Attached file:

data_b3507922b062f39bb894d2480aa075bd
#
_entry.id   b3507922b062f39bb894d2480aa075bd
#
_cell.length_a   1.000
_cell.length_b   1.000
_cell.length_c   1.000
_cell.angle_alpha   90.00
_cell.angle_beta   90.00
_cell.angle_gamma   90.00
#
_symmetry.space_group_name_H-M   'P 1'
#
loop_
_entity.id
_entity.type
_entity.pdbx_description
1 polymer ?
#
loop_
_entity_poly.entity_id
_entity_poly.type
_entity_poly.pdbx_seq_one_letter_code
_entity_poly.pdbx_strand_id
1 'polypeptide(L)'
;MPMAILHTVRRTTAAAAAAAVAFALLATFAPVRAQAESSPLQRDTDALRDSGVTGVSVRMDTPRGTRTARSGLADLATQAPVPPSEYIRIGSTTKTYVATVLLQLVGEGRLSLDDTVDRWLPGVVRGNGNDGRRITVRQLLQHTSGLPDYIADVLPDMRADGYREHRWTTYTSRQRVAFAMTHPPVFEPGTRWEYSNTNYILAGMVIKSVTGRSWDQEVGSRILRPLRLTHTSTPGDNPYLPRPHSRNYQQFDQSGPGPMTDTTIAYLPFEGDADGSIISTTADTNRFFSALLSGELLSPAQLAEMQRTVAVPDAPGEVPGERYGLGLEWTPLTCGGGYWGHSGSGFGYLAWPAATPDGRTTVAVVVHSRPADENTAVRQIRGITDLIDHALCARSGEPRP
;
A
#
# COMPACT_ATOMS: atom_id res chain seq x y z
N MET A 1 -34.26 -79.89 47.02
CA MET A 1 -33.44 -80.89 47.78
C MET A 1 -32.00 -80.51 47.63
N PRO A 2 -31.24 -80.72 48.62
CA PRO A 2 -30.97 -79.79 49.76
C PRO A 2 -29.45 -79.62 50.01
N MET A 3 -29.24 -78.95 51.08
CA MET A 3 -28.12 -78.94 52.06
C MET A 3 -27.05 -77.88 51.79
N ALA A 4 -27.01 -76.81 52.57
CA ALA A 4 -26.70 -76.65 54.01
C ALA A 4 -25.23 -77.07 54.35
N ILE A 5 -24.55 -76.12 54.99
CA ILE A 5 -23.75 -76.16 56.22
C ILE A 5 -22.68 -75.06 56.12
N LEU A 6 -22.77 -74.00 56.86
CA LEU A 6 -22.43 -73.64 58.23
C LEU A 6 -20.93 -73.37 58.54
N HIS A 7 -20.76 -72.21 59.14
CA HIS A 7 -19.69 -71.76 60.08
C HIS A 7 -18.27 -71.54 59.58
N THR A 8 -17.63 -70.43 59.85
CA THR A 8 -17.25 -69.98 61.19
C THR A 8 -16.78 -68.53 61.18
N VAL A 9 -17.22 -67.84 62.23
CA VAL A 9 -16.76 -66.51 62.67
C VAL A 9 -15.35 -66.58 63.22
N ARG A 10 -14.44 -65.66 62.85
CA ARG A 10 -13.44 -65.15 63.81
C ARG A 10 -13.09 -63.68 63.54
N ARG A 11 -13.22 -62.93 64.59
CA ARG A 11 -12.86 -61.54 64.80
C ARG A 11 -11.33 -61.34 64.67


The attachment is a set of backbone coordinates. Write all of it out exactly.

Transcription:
data_b3507922b062f39bb894d2480aa075bd
#
_entry.id   b3507922b062f39bb894d2480aa075bd
#
_cell.length_a   1.000
_cell.length_b   1.000
_cell.length_c   1.000
_cell.angle_alpha   90.00
_cell.angle_beta   90.00
_cell.angle_gamma   90.00
#
_symmetry.space_group_name_H-M   'P 1'
#
loop_
_entity.id
_entity.type
_entity.pdbx_description
1 polymer ?
#
loop_
_entity_poly.entity_id
_entity_poly.type
_entity_poly.pdbx_seq_one_letter_code
_entity_poly.pdbx_strand_id
1 'polypeptide(L)'
;MPMAILHTVRRTTAAAAAAAVAFALLATFAPVRAQAESSPLQRDTDALRDSGVTGVSVRMDTPRGTRTARSGLADLATQAPVPPSEYIRIGSTTKTYVATVLLQLVGEGRLSLDDTVDRWLPGVVRGNGNDGRRITVRQLLQHTSGLPDYIADVLPDMRADGYREHRWTTYTSRQRVAFAMTHPPVFEPGTRWEYSNTNYILAGMVIKSVTGRSWDQEVGSRILRPLRLTHTSTPGDNPYLPRPHSRNYQQFDQSGPGPMTDTTIAYLPFEGDADGSIISTTADTNRFFSALLSGELLSPAQLAEMQRTVAVPDAPGEVPGERYGLGLEWTPLTCGGGYWGHSGSGFGYLAWPAATPDGRTTVAVVVHSRPADENTAVRQIRGITDLIDHALCARSGEPRP
;
A
#
# COMPACT_ATOMS: atom_id res chain seq x y z
N MET A 1 -34.26 -79.89 47.02
CA MET A 1 -33.44 -80.89 47.78
C MET A 1 -32.00 -80.51 47.63
N PRO A 2 -31.24 -80.72 48.62
CA PRO A 2 -30.97 -79.79 49.76
C PRO A 2 -29.45 -79.62 50.01
N MET A 3 -29.24 -78.95 51.08
CA MET A 3 -28.12 -78.94 52.06
C MET A 3 -27.05 -77.88 51.79
N ALA A 4 -27.01 -76.81 52.57
CA ALA A 4 -26.70 -76.65 54.01
C ALA A 4 -25.23 -77.07 54.35
N ILE A 5 -24.55 -76.12 54.99
CA ILE A 5 -23.75 -76.16 56.22
C ILE A 5 -22.68 -75.06 56.12
N LEU A 6 -22.77 -74.00 56.86
CA LEU A 6 -22.43 -73.64 58.23
C LEU A 6 -20.93 -73.37 58.54
N HIS A 7 -20.76 -72.21 59.14
CA HIS A 7 -19.69 -71.76 60.08
C HIS A 7 -18.27 -71.54 59.58
N THR A 8 -17.63 -70.43 59.85
CA THR A 8 -17.25 -69.98 61.19
C THR A 8 -16.78 -68.53 61.18
N VAL A 9 -17.22 -67.84 62.23
CA VAL A 9 -16.76 -66.51 62.67
C VAL A 9 -15.35 -66.58 63.22
N ARG A 10 -14.44 -65.66 62.85
CA ARG A 10 -13.44 -65.15 63.81
C ARG A 10 -13.09 -63.68 63.54
N ARG A 11 -13.22 -62.93 64.59
CA ARG A 11 -12.86 -61.54 64.80
C ARG A 11 -11.33 -61.34 64.67